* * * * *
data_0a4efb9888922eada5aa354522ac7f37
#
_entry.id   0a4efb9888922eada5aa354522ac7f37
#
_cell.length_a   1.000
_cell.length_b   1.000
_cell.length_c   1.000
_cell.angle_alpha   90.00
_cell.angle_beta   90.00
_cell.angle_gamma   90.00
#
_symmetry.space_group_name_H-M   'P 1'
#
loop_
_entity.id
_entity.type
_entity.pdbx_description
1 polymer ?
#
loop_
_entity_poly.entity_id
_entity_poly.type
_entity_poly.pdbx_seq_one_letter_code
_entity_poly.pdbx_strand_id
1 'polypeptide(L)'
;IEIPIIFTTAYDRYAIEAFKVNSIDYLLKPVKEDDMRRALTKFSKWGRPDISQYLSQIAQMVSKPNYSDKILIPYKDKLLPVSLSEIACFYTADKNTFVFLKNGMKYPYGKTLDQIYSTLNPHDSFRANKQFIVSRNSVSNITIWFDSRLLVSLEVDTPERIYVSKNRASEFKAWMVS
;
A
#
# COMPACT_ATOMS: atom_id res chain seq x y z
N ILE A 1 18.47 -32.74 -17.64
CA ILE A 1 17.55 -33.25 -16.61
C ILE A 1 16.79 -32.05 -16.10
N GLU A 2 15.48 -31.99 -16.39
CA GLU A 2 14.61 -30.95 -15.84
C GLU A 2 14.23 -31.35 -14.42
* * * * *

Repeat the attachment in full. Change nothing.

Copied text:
data_0a4efb9888922eada5aa354522ac7f37
#
_entry.id   0a4efb9888922eada5aa354522ac7f37
#
_cell.length_a   1.000
_cell.length_b   1.000
_cell.length_c   1.000
_cell.angle_alpha   90.00
_cell.angle_beta   90.00
_cell.angle_gamma   90.00
#
_symmetry.space_group_name_H-M   'P 1'
#
loop_
_entity.id
_entity.type
_entity.pdbx_description
1 polymer ?
#
loop_
_entity_poly.entity_id
_entity_poly.type
_entity_poly.pdbx_seq_one_letter_code
_entity_poly.pdbx_strand_id
1 'polypeptide(L)'
;IEIPIIFTTAYDRYAIEAFKVNSIDYLLKPVKEDDMRRALTKFSKWGRPDISQYLSQIAQMVSKPNYSDKILIPYKDKLLPVSLSEIACFYTADKNTFVFLKNGMKYPYGKTLDQIYSTLNPHDSFRANKQFIVSRNSVSNITIWFDSRLLVSLEVDTPERIYVSKNRASEFKAWMVS
;
A
#
# COMPACT_ATOMS: atom_id res chain seq x y z
N ILE A 1 18.47 -32.74 -17.64
CA ILE A 1 17.55 -33.25 -16.61
C ILE A 1 16.79 -32.05 -16.10
N GLU A 2 15.48 -31.99 -16.39
CA GLU A 2 14.61 -30.95 -15.84
C GLU A 2 14.23 -31.35 -14.42